[Oct. 2021] I learned about the Sage Dance Company in London earlier this year.
It is unique among many dance companies.
What is it that it is so unique?
You must be at least 55 years old to join this company.
The group was founded in 2010 and is based on classical ballet.
It is led by a former Royal Ballet soloist, Simon Rice.
Mr. Rice apparently have choreographed and performed as a guest for the Japanese K-ballet company.
The rules of Sage Dance Company are strict and you must attend a rehearsal twice a week in a studio in the north of London without fail.
“If we don’t do that much, we won’t be able to remember the choreography, at this age,” one of the members confessed.
They have a proper audition to join the group.
But not everyone is a former professional, but the middle-aged and elderly people who are enthusiastic about dancing.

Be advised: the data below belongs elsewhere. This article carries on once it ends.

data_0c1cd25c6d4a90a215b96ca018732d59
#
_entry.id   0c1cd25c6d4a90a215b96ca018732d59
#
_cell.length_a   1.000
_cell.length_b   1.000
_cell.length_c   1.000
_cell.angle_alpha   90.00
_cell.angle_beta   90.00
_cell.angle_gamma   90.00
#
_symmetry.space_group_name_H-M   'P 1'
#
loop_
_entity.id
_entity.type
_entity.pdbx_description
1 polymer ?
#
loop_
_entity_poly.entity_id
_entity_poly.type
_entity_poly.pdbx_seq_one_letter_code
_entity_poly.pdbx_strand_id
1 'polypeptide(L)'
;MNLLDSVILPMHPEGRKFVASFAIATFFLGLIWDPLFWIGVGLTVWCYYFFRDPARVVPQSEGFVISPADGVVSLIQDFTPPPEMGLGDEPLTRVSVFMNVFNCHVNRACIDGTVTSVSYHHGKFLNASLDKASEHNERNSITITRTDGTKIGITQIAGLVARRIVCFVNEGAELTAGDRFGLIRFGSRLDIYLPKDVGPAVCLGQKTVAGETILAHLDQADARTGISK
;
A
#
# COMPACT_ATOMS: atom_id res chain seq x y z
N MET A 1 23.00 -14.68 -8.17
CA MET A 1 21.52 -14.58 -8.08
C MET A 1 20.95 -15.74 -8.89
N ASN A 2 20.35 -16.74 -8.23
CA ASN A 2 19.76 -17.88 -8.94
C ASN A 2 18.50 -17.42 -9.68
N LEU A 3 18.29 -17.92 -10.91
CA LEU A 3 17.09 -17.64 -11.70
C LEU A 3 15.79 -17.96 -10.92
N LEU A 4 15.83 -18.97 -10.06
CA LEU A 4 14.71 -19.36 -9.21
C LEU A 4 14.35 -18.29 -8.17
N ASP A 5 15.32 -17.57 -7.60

I went to see them because they had a performance recently.
Admission was free and venue was a town hall.
But people had to make a reservation in advance, and by the time I checked the internet, already no place was left.
So, I asked an acquaintance for me to be allowed to enter.
It’s so popular.
Other people who couldn’t make a reservation came, too and were guided to the first floor seats.
The performance is a work using baroque music titled Ciaccona choreographed by Simon Rice.
About 10 mature women dressed in white costumes danced elegantly.
Certainly, it was a dance where you can see the traces of serious rehearsals, and although I felt that their expressions were a little stiff, generally I was impressed.
It was a shame I couldn’t take pictures.
This performance was centered around the Sage Dance Company and brought together other dance groups, including contemporary and hip-pop dances.
At the finale, a collaboration between Sage people and a hip pop group was performed.
I was surprised to see the elderly dancers dancing hip pop lightly.
Anyway, I’m glad that there are people who keep doing what they like without giving up because of aging.
According to the motto written in the pamphlet, “You don’t quit dancing because you get older, you get older because you quit dancing.”